As of late I have been looking at simulation systems and in that context at media and gaming frameworks as platforms to host simulations. One such library/framework is the Simple Direct Media Layer or (SDL). Graphics in SDL are simple, but simple things like rendering text are difficult. What might be a trivial call to std::cout or printf in C/C++ becomes cumbersome as one needs to load true type fonts, bit-blit to screen contexts and update regions invalidated by the bit-blit operation. In other words, there is plenty of state going around.
Here is my first attempt at a function to render text to an SDL screen context.
It’s all pretty simple. Aside from the use of C++ string, this is pretty much idiomatic C. Let’s ponder this for a moment.
What’s the trouble with it? All a user wants to do is write some text, the equivalent of printf(“Hello World”), but all the other bits are needed to render this text given the context of SDL. We have some choices now. We might elect to wrap the whole thing in a class, call it Render, and initialize peripheral state in its constructor, e.g. font, and then give any client code an object of type Render. Render would now have to have at least one other function to effect displaying the text that accepts just the intended text as input. This would be an idiomatic object-oriented solution the problem of state. Alternatively, if we wanted to be stateless, we are forced to thread the other arguments (font, etc. ) everywhere through the client code, which is clearly undesirable. But it would let us keep just the simple function we have above. Now then, if we go the object route, we need to decide on access control ( private / derived etc ) as otherwise less well-behaved client code might well modify associated state in unintended ways. That would break encapsulation. Further, if we go the object route, we need to declare a new type and accept that type as input argument somewhere, which creates further dependencies throughout our code. We can avoid this and stay generic by using templates. This would allow us to code to just an interface, not an implementation. But we are faced with issues on that front as well. If we template a client code class, we create an incomplete type. Doing simple things like passing a pointer to the client class now becomes impossible. We effectively broke polymorphism by choosing to template a class. To be sure, if we are only templating a function, the problem of an incomplete type does not arise, but then we cannot store our Render type in client code. If multiple functions in a client class needed it, we’d have to pass it around everywhere. In short, it’s ugliness all round!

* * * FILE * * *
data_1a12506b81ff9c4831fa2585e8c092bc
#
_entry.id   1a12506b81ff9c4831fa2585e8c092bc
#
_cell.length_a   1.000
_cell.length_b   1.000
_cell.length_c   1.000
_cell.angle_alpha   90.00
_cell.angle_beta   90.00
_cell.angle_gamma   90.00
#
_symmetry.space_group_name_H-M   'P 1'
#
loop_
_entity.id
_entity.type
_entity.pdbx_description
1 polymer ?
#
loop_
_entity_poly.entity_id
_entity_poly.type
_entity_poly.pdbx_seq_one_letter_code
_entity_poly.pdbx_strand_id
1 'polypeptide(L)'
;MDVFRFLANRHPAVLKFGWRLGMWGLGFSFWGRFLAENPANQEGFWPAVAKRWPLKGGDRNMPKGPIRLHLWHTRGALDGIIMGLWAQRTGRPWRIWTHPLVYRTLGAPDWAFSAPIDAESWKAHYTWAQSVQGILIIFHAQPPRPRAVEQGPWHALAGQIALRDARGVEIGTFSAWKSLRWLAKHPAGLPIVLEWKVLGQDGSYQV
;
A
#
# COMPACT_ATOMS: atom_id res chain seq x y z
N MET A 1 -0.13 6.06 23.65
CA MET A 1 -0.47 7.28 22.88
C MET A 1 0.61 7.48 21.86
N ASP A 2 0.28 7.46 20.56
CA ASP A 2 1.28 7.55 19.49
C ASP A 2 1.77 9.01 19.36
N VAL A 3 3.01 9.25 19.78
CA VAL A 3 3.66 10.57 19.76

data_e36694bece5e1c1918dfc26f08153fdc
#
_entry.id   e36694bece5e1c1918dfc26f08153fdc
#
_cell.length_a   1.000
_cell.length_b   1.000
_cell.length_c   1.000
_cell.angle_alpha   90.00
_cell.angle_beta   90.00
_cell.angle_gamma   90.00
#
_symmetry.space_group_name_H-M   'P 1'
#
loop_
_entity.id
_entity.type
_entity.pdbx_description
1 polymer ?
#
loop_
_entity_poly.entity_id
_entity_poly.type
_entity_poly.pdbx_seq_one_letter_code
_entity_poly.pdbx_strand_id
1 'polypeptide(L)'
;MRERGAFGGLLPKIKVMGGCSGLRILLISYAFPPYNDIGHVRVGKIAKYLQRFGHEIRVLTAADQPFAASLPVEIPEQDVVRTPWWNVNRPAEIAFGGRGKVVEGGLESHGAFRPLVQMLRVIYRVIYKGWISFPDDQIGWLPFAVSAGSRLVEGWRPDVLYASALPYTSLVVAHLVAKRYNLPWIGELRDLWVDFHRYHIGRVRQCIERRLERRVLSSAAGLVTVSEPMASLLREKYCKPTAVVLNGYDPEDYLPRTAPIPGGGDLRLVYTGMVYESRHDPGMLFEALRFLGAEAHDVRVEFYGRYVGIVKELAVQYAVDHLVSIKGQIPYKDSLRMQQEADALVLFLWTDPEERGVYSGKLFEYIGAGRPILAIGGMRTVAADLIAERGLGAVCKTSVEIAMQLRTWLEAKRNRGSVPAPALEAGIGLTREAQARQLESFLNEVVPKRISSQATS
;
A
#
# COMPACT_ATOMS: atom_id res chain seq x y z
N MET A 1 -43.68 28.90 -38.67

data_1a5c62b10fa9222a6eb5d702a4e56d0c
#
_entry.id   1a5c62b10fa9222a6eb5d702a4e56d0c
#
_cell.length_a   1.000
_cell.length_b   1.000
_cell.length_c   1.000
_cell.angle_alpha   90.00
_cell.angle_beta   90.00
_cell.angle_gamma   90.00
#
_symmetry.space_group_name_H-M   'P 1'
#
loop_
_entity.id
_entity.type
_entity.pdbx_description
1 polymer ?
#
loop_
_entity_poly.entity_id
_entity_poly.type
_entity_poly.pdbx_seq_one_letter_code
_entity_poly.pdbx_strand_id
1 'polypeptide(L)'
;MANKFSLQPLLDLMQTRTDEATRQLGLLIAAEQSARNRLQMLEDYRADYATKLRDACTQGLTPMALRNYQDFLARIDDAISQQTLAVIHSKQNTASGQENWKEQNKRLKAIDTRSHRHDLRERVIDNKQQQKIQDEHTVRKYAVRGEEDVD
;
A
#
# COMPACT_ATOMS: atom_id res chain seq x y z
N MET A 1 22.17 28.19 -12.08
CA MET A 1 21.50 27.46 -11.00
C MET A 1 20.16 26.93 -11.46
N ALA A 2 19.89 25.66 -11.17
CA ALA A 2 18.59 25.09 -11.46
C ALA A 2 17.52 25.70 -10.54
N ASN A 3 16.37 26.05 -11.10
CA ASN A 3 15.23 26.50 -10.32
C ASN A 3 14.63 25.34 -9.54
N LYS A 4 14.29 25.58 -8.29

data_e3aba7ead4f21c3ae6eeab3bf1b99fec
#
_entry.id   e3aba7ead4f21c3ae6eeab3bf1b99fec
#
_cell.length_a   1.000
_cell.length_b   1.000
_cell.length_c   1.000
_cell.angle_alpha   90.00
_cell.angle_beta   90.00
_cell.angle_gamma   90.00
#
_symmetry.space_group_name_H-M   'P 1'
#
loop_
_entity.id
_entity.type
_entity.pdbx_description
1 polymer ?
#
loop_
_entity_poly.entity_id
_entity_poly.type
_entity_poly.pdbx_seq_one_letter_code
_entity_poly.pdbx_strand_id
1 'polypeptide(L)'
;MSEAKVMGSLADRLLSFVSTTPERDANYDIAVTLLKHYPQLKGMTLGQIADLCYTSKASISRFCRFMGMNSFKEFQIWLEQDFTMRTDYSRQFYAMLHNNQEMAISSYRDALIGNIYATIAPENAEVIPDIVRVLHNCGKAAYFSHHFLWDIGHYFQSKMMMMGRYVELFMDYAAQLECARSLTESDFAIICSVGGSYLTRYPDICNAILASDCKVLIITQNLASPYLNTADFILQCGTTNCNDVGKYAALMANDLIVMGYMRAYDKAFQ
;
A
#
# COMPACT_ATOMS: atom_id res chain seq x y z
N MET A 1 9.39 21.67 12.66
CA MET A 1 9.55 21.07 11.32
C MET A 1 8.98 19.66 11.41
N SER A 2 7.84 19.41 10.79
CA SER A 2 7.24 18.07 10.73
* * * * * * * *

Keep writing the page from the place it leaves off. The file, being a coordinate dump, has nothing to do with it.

Closures to the rescue !
In C++11 we rewrite thusly using a lambda over lambda idiom. There are other ways, but this is one.
This creates a function that serves as “constructor.” It’s return type is a lambda function that binds all ‘peripheral’ state as free variables to the inner lambda form. The argument to the inner function will be just the text we want to render.
We create a Render function using this construct like so :
This can now be called using regular function notation, just as simple as printf…
But what of client code using this ?
Any client code would simply mandate that we provide a function taking a string as an argument …
…and subsequently simply invoke foo() with a text argument.
In client code the only interface to our renderer becomes this: (). We didn’t create a type in a class hierarchy and dependencies upon it. We didn’t even use templates in an endeavor to stay generic, with all the complications that entails. We didn’t even bind ourselves to a specific method – in object orientation land we’d likely have a dot-render method on a class with state somewhere.
… Closures are beautiful